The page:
Difference between revisions of "User:LepreKhaun Resident/Workaround4Escaped Chars within JsonText"

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((Getting around LSL string errors))
 
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'''jText == {"A":"\b\f\t\r \n aba \u0000","B":"\"he\"","C":"\t"}'''
 
'''jText == {"A":"\b\f\t\r \n aba \u0000","B":"\"he\"","C":"\t"}'''
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<center>== [[User:LepreKhaun_Resident|'''More Json Tips, Tricks and Coding Examples''']] ==</center>

Revision as of 08:12, 1 September 2013

Workaround for Escaped Characters within Json Text

Because of the way LSL handles strings (we have no "raw strings", which are taken as written and not messed with), escape sequences such as "\t" are interpreted as 4 spaces for us as soon as they are encountered. Trying to encode "\t" by escaping the escape character (using "\\t") results in (incorrectly) placing '\\t' within your Json text. Same for newlines, "\n".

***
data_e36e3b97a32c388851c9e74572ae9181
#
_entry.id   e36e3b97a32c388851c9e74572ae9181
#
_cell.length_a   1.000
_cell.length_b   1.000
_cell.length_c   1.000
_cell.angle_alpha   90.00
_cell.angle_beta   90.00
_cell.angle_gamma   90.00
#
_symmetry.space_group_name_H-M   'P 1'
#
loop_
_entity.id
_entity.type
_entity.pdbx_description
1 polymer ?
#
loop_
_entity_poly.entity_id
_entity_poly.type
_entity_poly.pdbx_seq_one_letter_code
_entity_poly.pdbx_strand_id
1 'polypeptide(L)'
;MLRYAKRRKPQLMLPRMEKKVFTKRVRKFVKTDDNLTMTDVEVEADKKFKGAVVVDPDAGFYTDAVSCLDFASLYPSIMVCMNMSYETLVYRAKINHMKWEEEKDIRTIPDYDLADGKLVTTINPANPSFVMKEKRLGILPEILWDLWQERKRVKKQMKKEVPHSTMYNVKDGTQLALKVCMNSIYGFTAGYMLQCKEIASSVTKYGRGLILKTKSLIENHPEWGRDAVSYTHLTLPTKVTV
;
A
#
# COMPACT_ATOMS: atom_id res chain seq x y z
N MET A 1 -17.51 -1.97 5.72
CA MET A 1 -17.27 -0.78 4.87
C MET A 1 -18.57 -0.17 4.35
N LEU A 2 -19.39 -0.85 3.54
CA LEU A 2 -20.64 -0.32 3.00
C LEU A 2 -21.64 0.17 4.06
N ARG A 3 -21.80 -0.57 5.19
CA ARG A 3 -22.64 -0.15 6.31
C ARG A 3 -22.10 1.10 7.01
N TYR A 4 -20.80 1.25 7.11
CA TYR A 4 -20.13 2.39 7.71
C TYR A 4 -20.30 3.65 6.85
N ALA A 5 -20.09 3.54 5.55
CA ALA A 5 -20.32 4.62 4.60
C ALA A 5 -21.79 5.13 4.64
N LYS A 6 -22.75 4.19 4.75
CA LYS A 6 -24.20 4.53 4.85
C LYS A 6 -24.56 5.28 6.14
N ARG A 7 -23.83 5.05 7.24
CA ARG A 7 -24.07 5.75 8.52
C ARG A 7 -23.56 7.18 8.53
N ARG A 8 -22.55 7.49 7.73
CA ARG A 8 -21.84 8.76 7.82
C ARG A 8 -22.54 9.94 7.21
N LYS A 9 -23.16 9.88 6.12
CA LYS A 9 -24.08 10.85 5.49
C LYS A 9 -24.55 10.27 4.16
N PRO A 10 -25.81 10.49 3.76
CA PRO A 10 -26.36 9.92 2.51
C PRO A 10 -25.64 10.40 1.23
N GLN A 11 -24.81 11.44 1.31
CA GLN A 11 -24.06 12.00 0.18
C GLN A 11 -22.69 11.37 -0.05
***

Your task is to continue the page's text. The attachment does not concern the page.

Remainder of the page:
And it's worse when you try to encode something like "\"Stop!\" he shouted." or "She said \"No\"". And UTF encoding such as "\u7650" is perfectly valid within a Json text but is elusive to obtain using LSL strings.

Here's the only work around I've been able to work out. A kludge, granted, but at least it allows one to encode something like this:

{
	"A": "\b\f\t\r \n aba \u0000",
	"B": "\"he\"", 
	"C": "\t"
}

        string jText;
        string i = llEscapeURL("\\b\\f\\t\\r \\n aba \\u0000");
        string j = llEscapeURL("\\\"he\\\"");
        
        jText = llList2Json(JSON_OBJECT, ["A", i, "B", j]);
        jText = llJsonSetValue(jText, ["C"], llEscapeURL("\\t"));
        jText = llUnescapeURL(jText);

jText == {"A":"\b\f\t\r \n aba \u0000","B":"\"he\"","C":"\t"}


== More Json Tips, Tricks and Coding Examples ==